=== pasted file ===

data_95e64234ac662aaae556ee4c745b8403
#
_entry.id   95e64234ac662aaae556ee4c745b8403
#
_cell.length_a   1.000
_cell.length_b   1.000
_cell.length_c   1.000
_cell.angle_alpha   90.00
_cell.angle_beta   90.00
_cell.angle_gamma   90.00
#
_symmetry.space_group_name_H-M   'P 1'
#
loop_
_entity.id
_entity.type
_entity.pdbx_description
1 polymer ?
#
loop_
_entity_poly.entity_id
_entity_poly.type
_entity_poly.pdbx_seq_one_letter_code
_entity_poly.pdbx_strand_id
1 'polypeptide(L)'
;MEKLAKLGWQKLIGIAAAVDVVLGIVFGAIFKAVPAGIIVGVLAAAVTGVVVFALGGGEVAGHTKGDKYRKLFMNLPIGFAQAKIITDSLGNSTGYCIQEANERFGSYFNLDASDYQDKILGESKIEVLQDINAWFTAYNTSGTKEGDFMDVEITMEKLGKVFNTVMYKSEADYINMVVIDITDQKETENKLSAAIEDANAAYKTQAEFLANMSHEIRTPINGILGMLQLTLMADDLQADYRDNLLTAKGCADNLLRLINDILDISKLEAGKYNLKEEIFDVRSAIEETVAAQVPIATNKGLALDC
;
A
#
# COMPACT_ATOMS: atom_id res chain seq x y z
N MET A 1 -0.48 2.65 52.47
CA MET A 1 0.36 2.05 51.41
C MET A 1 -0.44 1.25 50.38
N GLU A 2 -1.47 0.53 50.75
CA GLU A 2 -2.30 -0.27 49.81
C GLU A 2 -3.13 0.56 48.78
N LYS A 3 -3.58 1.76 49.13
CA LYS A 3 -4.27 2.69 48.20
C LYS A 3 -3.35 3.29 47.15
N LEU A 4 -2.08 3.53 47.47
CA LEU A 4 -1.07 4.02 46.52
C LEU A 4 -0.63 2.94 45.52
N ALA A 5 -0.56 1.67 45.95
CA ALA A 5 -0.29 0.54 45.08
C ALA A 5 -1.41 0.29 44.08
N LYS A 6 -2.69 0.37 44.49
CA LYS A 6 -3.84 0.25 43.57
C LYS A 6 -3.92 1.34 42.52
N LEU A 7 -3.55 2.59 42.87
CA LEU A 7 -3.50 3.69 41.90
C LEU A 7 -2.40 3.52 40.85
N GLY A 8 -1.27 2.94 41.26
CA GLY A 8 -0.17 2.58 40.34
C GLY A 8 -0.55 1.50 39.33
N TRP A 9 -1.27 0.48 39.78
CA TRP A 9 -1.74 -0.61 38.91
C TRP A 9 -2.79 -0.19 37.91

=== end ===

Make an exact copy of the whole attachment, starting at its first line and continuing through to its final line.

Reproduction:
data_95e64234ac662aaae556ee4c745b8403
#
_entry.id   95e64234ac662aaae556ee4c745b8403
#
_cell.length_a   1.000
_cell.length_b   1.000
_cell.length_c   1.000
_cell.angle_alpha   90.00
_cell.angle_beta   90.00
_cell.angle_gamma   90.00
#
_symmetry.space_group_name_H-M   'P 1'
#
loop_
_entity.id
_entity.type
_entity.pdbx_description
1 polymer ?
#
loop_
_entity_poly.entity_id
_entity_poly.type
_entity_poly.pdbx_seq_one_letter_code
_entity_poly.pdbx_strand_id
1 'polypeptide(L)'
;MEKLAKLGWQKLIGIAAAVDVVLGIVFGAIFKAVPAGIIVGVLAAAVTGVVVFALGGGEVAGHTKGDKYRKLFMNLPIGFAQAKIITDSLGNSTGYCIQEANERFGSYFNLDASDYQDKILGESKIEVLQDINAWFTAYNTSGTKEGDFMDVEITMEKLGKVFNTVMYKSEADYINMVVIDITDQKETENKLSAAIEDANAAYKTQAEFLANMSHEIRTPINGILGMLQLTLMADDLQADYRDNLLTAKGCADNLLRLINDILDISKLEAGKYNLKEEIFDVRSAIEETVAAQVPIATNKGLALDC
;
A
#
# COMPACT_ATOMS: atom_id res chain seq x y z
N MET A 1 -0.48 2.65 52.47
CA MET A 1 0.36 2.05 51.41
C MET A 1 -0.44 1.25 50.38
N GLU A 2 -1.47 0.53 50.75
CA GLU A 2 -2.30 -0.27 49.81
C GLU A 2 -3.13 0.56 48.78
N LYS A 3 -3.58 1.76 49.13
CA LYS A 3 -4.27 2.69 48.20
C LYS A 3 -3.35 3.29 47.15
N LEU A 4 -2.08 3.53 47.47
CA LEU A 4 -1.07 4.02 46.52
C LEU A 4 -0.63 2.94 45.52
N ALA A 5 -0.56 1.67 45.95
CA ALA A 5 -0.29 0.54 45.08
C ALA A 5 -1.41 0.29 44.08
N LYS A 6 -2.69 0.37 44.49
CA LYS A 6 -3.84 0.25 43.57
C LYS A 6 -3.92 1.34 42.52
N LEU A 7 -3.55 2.59 42.87
CA LEU A 7 -3.50 3.69 41.90
C LEU A 7 -2.40 3.52 40.85
N GLY A 8 -1.27 2.94 41.26
CA GLY A 8 -0.17 2.58 40.34
C GLY A 8 -0.55 1.50 39.33
N TRP A 9 -1.27 0.48 39.78
CA TRP A 9 -1.74 -0.61 38.91
C TRP A 9 -2.79 -0.19 37.91